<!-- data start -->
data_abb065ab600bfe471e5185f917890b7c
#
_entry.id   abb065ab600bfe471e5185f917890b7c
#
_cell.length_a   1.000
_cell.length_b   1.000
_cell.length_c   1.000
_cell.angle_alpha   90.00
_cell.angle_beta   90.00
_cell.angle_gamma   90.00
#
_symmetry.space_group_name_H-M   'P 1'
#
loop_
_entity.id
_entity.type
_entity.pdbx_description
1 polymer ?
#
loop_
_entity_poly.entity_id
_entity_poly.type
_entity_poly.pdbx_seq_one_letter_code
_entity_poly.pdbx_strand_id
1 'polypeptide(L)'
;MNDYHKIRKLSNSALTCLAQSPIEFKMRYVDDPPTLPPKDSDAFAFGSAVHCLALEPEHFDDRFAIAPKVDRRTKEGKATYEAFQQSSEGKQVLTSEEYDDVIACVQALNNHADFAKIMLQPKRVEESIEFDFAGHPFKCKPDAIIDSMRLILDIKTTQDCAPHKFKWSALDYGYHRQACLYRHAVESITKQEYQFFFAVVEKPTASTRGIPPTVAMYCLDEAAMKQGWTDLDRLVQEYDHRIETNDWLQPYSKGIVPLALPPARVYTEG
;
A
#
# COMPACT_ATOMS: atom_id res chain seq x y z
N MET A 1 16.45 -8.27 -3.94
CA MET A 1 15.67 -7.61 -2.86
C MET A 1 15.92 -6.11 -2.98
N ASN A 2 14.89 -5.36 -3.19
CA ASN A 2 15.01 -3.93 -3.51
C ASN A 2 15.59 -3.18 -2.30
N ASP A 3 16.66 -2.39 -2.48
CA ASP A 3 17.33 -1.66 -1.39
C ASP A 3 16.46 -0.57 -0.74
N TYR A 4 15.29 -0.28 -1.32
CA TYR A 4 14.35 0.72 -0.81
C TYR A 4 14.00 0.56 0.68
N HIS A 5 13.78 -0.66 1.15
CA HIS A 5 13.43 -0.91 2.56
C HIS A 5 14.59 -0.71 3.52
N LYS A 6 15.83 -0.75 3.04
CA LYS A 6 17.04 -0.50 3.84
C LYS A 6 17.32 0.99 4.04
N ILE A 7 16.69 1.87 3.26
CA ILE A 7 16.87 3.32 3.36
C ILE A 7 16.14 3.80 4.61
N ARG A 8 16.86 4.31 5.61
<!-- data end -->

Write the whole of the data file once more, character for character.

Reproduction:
data_abb065ab600bfe471e5185f917890b7c
#
_entry.id   abb065ab600bfe471e5185f917890b7c
#
_cell.length_a   1.000
_cell.length_b   1.000
_cell.length_c   1.000
_cell.angle_alpha   90.00
_cell.angle_beta   90.00
_cell.angle_gamma   90.00
#
_symmetry.space_group_name_H-M   'P 1'
#
loop_
_entity.id
_entity.type
_entity.pdbx_description
1 polymer ?
#
loop_
_entity_poly.entity_id
_entity_poly.type
_entity_poly.pdbx_seq_one_letter_code
_entity_poly.pdbx_strand_id
1 'polypeptide(L)'
;MNDYHKIRKLSNSALTCLAQSPIEFKMRYVDDPPTLPPKDSDAFAFGSAVHCLALEPEHFDDRFAIAPKVDRRTKEGKATYEAFQQSSEGKQVLTSEEYDDVIACVQALNNHADFAKIMLQPKRVEESIEFDFAGHPFKCKPDAIIDSMRLILDIKTTQDCAPHKFKWSALDYGYHRQACLYRHAVESITKQEYQFFFAVVEKPTASTRGIPPTVAMYCLDEAAMKQGWTDLDRLVQEYDHRIETNDWLQPYSKGIVPLALPPARVYTEG
;
A
#
# COMPACT_ATOMS: atom_id res chain seq x y z
N MET A 1 16.45 -8.27 -3.94
CA MET A 1 15.67 -7.61 -2.86
C MET A 1 15.92 -6.11 -2.98
N ASN A 2 14.89 -5.36 -3.19
CA ASN A 2 15.01 -3.93 -3.51
C ASN A 2 15.59 -3.18 -2.30
N ASP A 3 16.66 -2.39 -2.48
CA ASP A 3 17.33 -1.66 -1.39
C ASP A 3 16.46 -0.57 -0.74
N TYR A 4 15.29 -0.28 -1.32
CA TYR A 4 14.35 0.72 -0.81
C TYR A 4 14.00 0.56 0.68
N HIS A 5 13.78 -0.66 1.15
CA HIS A 5 13.43 -0.91 2.56
C HIS A 5 14.59 -0.71 3.52
N LYS A 6 15.83 -0.75 3.04
CA LYS A 6 17.04 -0.50 3.84
C LYS A 6 17.32 0.99 4.04
N ILE A 7 16.69 1.87 3.26
CA ILE A 7 16.87 3.32 3.36
C ILE A 7 16.14 3.80 4.61
N ARG A 8 16.86 4.31 5.61